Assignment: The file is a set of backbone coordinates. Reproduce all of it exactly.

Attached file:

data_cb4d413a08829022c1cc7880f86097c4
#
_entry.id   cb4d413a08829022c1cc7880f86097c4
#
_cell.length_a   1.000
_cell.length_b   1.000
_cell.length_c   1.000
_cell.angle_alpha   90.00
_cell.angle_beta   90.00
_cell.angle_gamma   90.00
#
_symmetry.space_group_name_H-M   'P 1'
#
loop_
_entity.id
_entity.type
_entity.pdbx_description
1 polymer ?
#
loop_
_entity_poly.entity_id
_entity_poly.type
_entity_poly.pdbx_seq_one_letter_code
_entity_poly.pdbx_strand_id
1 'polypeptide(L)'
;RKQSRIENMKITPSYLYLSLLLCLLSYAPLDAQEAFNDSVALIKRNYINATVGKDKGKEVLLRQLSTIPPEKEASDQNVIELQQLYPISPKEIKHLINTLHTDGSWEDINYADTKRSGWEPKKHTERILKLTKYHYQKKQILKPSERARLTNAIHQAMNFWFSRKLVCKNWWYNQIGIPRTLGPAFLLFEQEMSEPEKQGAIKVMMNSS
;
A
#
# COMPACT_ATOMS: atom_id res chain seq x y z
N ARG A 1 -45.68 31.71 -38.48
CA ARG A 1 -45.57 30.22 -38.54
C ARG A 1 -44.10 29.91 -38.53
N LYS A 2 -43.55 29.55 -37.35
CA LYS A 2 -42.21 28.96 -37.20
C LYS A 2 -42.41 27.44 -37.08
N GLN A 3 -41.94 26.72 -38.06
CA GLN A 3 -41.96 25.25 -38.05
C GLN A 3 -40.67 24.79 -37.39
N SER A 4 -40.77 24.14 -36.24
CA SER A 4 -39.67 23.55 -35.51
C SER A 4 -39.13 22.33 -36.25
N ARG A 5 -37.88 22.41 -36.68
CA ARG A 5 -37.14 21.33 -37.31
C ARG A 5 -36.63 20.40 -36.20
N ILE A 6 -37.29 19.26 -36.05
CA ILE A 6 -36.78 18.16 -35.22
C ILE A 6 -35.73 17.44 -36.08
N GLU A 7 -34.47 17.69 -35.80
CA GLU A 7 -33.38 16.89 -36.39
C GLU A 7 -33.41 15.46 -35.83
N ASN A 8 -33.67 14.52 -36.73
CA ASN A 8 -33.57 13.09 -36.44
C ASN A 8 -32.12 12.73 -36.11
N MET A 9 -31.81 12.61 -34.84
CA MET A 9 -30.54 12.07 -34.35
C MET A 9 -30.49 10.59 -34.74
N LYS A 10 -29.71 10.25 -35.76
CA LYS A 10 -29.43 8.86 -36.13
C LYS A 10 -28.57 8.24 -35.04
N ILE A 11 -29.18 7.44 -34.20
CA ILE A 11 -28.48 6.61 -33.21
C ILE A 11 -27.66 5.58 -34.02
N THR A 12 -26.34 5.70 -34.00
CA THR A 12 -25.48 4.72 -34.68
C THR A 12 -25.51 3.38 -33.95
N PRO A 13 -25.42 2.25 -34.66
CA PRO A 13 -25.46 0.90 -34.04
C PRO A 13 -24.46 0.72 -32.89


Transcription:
data_cb4d413a08829022c1cc7880f86097c4
#
_entry.id   cb4d413a08829022c1cc7880f86097c4
#
_cell.length_a   1.000
_cell.length_b   1.000
_cell.length_c   1.000
_cell.angle_alpha   90.00
_cell.angle_beta   90.00
_cell.angle_gamma   90.00
#
_symmetry.space_group_name_H-M   'P 1'
#
loop_
_entity.id
_entity.type
_entity.pdbx_description
1 polymer ?
#
loop_
_entity_poly.entity_id
_entity_poly.type
_entity_poly.pdbx_seq_one_letter_code
_entity_poly.pdbx_strand_id
1 'polypeptide(L)'
;RKQSRIENMKITPSYLYLSLLLCLLSYAPLDAQEAFNDSVALIKRNYINATVGKDKGKEVLLRQLSTIPPEKEASDQNVIELQQLYPISPKEIKHLINTLHTDGSWEDINYADTKRSGWEPKKHTERILKLTKYHYQKKQILKPSERARLTNAIHQAMNFWFSRKLVCKNWWYNQIGIPRTLGPAFLLFEQEMSEPEKQGAIKVMMNSS
;
A
#
# COMPACT_ATOMS: atom_id res chain seq x y z
N ARG A 1 -45.68 31.71 -38.48
CA ARG A 1 -45.57 30.22 -38.54
C ARG A 1 -44.10 29.91 -38.53
N LYS A 2 -43.55 29.55 -37.35
CA LYS A 2 -42.21 28.96 -37.20
C LYS A 2 -42.41 27.44 -37.08
N GLN A 3 -41.94 26.72 -38.06
CA GLN A 3 -41.96 25.25 -38.05
C GLN A 3 -40.67 24.79 -37.39
N SER A 4 -40.77 24.14 -36.24
CA SER A 4 -39.67 23.55 -35.51
C SER A 4 -39.13 22.33 -36.25
N ARG A 5 -37.88 22.41 -36.68
CA ARG A 5 -37.14 21.33 -37.31
C ARG A 5 -36.63 20.40 -36.20
N ILE A 6 -37.29 19.26 -36.05
CA ILE A 6 -36.78 18.16 -35.22
C ILE A 6 -35.73 17.44 -36.08
N GLU A 7 -34.47 17.69 -35.80
CA GLU A 7 -33.38 16.89 -36.39
C GLU A 7 -33.41 15.46 -35.83
N ASN A 8 -33.67 14.52 -36.73
CA ASN A 8 -33.57 13.09 -36.44
C ASN A 8 -32.12 12.73 -36.11
N MET A 9 -31.81 12.61 -34.84
CA MET A 9 -30.54 12.07 -34.35
C MET A 9 -30.49 10.59 -34.74
N LYS A 10 -29.71 10.25 -35.76
CA LYS A 10 -29.43 8.86 -36.13
C LYS A 10 -28.57 8.24 -35.04
N ILE A 11 -29.18 7.44 -34.20
CA ILE A 11 -28.48 6.61 -33.21
C ILE A 11 -27.66 5.58 -34.02
N THR A 12 -26.34 5.70 -34.00
CA THR A 12 -25.48 4.72 -34.68
C THR A 12 -25.51 3.38 -33.95
N PRO A 13 -25.42 2.25 -34.66
CA PRO A 13 -25.46 0.90 -34.04
C PRO A 13 -24.46 0.72 -32.89